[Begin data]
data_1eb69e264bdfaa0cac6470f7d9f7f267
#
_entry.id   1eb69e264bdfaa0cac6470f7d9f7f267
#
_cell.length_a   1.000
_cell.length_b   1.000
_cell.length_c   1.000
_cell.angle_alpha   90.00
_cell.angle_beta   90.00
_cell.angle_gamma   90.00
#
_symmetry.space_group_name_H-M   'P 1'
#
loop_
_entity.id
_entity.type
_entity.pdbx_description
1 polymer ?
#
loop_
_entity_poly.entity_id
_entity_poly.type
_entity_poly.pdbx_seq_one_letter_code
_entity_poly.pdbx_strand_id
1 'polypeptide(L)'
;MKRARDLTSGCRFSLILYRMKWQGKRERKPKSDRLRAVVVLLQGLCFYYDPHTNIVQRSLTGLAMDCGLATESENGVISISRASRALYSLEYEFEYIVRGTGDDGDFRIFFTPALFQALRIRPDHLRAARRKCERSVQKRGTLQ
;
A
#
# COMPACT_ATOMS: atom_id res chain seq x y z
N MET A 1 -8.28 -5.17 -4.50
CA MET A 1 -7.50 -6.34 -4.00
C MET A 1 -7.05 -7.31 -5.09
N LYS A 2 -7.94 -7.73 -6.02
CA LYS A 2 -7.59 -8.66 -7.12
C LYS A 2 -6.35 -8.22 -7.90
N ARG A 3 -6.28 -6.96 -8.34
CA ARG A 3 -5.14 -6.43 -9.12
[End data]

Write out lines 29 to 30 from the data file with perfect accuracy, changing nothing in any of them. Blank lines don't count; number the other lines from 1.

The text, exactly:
#
# COMPACT_ATOMS: atom_id res chain seq x y z